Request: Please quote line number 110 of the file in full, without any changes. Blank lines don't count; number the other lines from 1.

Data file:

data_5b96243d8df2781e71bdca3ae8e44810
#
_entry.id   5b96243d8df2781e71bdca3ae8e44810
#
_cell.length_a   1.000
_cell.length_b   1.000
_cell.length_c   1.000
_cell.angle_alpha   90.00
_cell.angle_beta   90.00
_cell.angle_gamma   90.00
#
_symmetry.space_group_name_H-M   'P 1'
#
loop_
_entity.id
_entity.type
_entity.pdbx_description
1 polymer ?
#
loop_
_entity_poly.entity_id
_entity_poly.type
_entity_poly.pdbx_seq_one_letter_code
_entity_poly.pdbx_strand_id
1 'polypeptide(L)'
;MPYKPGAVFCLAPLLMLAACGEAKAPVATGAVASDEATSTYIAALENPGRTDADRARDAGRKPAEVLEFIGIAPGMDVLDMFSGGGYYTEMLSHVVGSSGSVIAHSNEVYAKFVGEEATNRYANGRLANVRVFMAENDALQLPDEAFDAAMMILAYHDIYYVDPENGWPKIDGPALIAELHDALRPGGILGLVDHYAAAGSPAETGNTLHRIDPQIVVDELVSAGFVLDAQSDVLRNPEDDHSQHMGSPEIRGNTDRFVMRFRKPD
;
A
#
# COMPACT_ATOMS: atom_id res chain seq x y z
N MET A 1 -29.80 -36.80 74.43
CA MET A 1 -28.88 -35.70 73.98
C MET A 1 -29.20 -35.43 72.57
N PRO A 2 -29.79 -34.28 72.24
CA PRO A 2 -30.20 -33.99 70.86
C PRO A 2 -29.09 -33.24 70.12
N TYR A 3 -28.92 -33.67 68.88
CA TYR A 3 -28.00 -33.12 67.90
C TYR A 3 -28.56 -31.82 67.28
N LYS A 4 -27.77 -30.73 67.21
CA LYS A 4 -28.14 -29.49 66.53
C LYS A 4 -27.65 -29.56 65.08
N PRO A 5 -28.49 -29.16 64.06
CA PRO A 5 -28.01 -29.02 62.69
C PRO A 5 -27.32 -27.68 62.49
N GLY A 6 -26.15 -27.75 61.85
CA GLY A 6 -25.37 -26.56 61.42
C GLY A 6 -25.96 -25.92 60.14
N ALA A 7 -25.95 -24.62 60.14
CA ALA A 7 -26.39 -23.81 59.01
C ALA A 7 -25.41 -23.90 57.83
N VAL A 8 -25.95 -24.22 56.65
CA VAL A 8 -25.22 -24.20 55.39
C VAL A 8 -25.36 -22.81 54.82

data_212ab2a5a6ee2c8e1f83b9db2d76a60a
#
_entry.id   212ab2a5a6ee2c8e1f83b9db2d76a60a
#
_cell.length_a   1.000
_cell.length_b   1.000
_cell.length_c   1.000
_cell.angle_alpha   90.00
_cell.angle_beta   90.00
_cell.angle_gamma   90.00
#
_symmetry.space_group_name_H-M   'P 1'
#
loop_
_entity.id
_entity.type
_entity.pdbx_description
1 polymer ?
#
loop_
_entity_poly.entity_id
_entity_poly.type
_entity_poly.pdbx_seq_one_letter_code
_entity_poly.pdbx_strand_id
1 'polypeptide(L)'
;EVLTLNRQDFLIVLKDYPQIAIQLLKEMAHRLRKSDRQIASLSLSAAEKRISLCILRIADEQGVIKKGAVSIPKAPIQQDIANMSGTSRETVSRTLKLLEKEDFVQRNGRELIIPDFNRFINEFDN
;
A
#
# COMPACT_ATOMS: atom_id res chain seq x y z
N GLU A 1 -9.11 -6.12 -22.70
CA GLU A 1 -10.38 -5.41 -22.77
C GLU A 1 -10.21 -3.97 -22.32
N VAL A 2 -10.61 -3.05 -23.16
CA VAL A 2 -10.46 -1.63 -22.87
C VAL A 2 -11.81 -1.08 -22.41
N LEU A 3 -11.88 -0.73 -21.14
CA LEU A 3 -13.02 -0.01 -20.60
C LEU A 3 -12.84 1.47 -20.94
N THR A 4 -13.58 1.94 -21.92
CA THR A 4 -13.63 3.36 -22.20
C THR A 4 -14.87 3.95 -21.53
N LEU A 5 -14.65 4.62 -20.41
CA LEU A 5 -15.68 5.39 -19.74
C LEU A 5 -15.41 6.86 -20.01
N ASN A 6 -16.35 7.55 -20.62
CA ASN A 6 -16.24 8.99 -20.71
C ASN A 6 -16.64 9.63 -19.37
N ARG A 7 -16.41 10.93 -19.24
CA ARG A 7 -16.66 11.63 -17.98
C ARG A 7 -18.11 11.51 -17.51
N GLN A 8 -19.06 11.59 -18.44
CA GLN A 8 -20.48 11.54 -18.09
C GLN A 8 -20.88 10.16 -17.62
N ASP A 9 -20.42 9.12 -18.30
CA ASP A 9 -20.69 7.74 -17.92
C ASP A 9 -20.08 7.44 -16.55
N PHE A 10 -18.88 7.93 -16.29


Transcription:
CA ASP A 9 -20.69 7.74 -17.92